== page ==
Gluten-Free Pita Bread

These pita pockets can be made in about 25 minutes. They are dairy-free, egg-free, yeast-free, and gluten-free. And despite all that “free-ness” they are delicious. We enjoy them dipped in hummus, as mini pizza crusts, or as pockets to stuff with veggies for a sandwich.

I have found that these don’t create their own “pockets” very well, which just means I have to cut them open myself, not a big deal to me. I also love that these freeze well, so I often make a double batch and freeze half. I like to freeze some in pocket form and some just whole.

The original recipe calls for using just sorghum flour and sweet rice flour. I have successfully replaced up to a 1/4 cup of the sorghum flour with teff flour or brown rice flour. I also sometimes add some herbs or spices depending on what I plan to use the pitas for (ie adding Italian seasonings when I use them for pizza crusts).

Gluten-Free Pita Bread

(from Nourishing Meals)
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1 1/4 c. warm water
6 Tbsp ground flax seed
2 Tbsp extra virgin olive oil
1 Tbsp apple cider vinegar

1 1/2 c. sorghum flour
1/2 — 3/4 c. sweet rice flour (in the mountains here I always have to add the larger amount of flour, but start with the lesser amount first)
1/2 tsp sea salt
1/2 tsp baking soda
Herbs or spices, opt.

Preheat the oven to broil/550°F. Line one or two baking sheets with parchment paper. Position the oven rack in the center of the oven, not right underneath the broiler.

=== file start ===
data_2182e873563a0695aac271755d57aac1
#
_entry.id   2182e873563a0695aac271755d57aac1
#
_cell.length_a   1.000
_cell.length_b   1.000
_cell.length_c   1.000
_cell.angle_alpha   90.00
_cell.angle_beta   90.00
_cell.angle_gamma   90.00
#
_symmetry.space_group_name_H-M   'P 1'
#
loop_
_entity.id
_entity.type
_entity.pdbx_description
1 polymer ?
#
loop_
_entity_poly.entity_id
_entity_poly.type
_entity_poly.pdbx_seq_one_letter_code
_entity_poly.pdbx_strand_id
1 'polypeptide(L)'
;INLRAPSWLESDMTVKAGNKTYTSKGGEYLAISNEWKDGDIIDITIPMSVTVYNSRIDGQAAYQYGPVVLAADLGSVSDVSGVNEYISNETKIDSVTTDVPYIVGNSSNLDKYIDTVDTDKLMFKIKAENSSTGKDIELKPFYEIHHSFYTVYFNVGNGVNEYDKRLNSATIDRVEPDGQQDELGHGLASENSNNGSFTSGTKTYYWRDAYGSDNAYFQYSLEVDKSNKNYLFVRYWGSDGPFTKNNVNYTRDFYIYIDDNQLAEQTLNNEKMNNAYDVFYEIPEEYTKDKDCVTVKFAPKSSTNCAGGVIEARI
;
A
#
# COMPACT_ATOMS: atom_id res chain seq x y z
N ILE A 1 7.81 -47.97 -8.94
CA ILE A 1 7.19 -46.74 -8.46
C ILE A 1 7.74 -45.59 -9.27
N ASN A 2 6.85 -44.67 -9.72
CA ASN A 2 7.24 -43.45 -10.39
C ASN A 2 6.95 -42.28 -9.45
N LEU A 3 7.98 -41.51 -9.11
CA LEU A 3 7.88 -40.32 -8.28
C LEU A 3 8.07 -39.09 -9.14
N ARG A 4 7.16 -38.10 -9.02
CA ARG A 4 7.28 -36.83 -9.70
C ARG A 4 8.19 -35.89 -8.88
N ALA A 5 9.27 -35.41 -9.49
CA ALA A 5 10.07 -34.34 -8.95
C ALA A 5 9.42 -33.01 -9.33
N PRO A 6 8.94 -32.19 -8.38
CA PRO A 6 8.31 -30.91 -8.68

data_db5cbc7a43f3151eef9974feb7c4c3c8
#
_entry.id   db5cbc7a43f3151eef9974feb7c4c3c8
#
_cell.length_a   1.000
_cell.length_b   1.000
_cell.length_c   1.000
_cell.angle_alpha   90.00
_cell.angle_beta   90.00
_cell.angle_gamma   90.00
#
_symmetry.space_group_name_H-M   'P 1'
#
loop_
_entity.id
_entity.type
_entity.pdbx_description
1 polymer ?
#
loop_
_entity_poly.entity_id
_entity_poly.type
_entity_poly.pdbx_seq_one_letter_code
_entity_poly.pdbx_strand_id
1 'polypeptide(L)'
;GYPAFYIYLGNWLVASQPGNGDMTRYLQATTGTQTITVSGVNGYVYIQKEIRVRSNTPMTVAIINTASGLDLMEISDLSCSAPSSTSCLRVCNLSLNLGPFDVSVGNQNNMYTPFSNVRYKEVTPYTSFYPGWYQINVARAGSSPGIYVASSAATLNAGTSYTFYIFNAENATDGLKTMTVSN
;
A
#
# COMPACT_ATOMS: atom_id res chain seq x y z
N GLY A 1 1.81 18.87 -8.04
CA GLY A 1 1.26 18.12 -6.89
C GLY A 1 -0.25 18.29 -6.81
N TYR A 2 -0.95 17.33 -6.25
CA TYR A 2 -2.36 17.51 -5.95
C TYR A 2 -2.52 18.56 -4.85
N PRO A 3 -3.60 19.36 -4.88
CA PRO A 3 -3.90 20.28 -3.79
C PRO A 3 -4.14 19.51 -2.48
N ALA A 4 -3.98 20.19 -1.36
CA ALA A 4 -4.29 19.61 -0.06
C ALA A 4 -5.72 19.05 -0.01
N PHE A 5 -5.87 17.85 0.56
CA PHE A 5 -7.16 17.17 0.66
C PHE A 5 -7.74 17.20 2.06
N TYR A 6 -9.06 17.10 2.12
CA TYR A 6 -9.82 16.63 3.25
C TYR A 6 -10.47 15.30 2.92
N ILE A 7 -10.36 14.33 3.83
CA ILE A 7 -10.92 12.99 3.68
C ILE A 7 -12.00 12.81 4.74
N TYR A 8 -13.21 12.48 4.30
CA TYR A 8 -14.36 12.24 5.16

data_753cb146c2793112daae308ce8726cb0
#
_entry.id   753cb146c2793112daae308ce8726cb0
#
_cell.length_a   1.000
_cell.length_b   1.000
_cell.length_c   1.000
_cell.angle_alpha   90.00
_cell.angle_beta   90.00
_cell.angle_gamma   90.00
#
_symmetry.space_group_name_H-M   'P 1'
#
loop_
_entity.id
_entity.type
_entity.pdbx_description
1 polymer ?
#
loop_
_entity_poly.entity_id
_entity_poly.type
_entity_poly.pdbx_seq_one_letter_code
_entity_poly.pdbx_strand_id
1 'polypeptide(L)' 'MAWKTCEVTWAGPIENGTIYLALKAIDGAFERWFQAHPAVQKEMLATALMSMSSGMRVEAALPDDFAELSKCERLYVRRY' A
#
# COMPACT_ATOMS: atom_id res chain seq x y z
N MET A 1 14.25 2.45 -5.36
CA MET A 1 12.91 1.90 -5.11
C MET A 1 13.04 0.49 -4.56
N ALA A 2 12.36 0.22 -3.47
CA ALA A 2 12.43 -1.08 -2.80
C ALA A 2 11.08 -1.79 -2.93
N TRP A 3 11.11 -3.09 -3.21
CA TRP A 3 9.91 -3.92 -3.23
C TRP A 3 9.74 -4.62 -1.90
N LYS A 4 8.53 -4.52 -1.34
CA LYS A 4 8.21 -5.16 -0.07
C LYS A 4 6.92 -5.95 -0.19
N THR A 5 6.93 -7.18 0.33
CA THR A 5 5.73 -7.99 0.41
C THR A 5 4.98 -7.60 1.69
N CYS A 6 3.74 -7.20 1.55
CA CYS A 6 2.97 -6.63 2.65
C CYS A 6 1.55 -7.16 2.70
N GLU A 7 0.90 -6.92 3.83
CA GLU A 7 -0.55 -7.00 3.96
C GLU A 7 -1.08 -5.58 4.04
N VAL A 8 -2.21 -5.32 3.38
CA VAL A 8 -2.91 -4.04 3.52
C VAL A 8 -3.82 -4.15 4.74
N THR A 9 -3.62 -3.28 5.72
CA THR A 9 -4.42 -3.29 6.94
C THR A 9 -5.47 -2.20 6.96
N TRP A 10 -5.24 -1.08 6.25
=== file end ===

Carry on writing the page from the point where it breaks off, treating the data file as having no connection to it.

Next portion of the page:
In a medium bowl, whisk together the warm water and ground flax seed. Let rest for about 5 minutes to thicken. Then whisk in the olive oil and apple cider vinegar.

Add the dry ingredients to the wet and use a fork to mix together. You should be able to form a ball of dough that is not too sticky or too dry. If the dough is sticky add in extra sweet rice flour (up to the additional 1/4 cup). If the dough is dry, add a little water.

Divide the dough into 5 equal pieces (I’ve done 6 smaller pitas or 4 larger pitas too, depending on what I’m using them for). Using wet hands, roll each piece of dough into a ball and then flatten with your hands until they are 5-6 inch circles. Place onto the parchment lined baking sheet. If you’re using a large baking sheet, you should be able to fit all the pitas on there (they don’t spread much). Otherwise use two baking sheets.

Bake for 10-12 minutes, flipping each pita after 6 minutes. The pitas bubble slightly and get golden around the edges when done. After they are cooled, slice them in half and cut the bread to form a pocket.

If not using right away, layer these between waxed paper and store in a sealed container. Or freeze.

Sweet Potato Biscuits

These were so quick to put together! They were very simple and went perfectly with the soup and salad I had made for dinner. They were light and fluffy and had terrific flavor.